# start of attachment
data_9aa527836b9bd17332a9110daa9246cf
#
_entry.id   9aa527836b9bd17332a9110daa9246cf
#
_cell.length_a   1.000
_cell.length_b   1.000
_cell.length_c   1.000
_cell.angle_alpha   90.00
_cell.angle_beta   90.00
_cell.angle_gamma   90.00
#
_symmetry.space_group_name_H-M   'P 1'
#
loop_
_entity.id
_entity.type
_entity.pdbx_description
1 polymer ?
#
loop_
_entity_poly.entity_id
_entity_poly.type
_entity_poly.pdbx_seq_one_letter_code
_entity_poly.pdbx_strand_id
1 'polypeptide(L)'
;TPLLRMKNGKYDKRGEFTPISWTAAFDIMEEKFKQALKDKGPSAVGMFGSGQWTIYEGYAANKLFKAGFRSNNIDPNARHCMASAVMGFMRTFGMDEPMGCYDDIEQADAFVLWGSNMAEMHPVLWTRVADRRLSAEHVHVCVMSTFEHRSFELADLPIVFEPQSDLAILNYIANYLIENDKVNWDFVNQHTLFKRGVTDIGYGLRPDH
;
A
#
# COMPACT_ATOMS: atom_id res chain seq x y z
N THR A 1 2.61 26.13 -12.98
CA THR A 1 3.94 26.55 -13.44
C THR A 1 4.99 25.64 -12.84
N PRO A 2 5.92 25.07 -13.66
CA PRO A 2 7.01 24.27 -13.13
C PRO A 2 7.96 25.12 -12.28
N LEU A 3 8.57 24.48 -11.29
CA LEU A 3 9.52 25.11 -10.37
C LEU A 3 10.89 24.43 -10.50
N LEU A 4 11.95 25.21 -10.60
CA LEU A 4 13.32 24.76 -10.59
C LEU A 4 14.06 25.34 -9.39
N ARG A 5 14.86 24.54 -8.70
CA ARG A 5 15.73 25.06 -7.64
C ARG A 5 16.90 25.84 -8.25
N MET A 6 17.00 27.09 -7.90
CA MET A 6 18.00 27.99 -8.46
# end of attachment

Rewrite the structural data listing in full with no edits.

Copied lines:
data_9aa527836b9bd17332a9110daa9246cf
#
_entry.id   9aa527836b9bd17332a9110daa9246cf
#
_cell.length_a   1.000
_cell.length_b   1.000
_cell.length_c   1.000
_cell.angle_alpha   90.00
_cell.angle_beta   90.00
_cell.angle_gamma   90.00
#
_symmetry.space_group_name_H-M   'P 1'
#
loop_
_entity.id
_entity.type
_entity.pdbx_description
1 polymer ?
#
loop_
_entity_poly.entity_id
_entity_poly.type
_entity_poly.pdbx_seq_one_letter_code
_entity_poly.pdbx_strand_id
1 'polypeptide(L)'
;TPLLRMKNGKYDKRGEFTPISWTAAFDIMEEKFKQALKDKGPSAVGMFGSGQWTIYEGYAANKLFKAGFRSNNIDPNARHCMASAVMGFMRTFGMDEPMGCYDDIEQADAFVLWGSNMAEMHPVLWTRVADRRLSAEHVHVCVMSTFEHRSFELADLPIVFEPQSDLAILNYIANYLIENDKVNWDFVNQHTLFKRGVTDIGYGLRPDH
;
A
#
# COMPACT_ATOMS: atom_id res chain seq x y z
N THR A 1 2.61 26.13 -12.98
CA THR A 1 3.94 26.55 -13.44
C THR A 1 4.99 25.64 -12.84
N PRO A 2 5.92 25.07 -13.66
CA PRO A 2 7.01 24.27 -13.13
C PRO A 2 7.96 25.12 -12.28
N LEU A 3 8.57 24.48 -11.29
CA LEU A 3 9.52 25.11 -10.37
C LEU A 3 10.89 24.43 -10.50
N LEU A 4 11.95 25.21 -10.60
CA LEU A 4 13.32 24.76 -10.59
C LEU A 4 14.06 25.34 -9.39
N ARG A 5 14.86 24.54 -8.70
CA ARG A 5 15.73 25.06 -7.64
C ARG A 5 16.90 25.84 -8.25
N MET A 6 17.00 27.09 -7.90
CA MET A 6 18.00 27.99 -8.46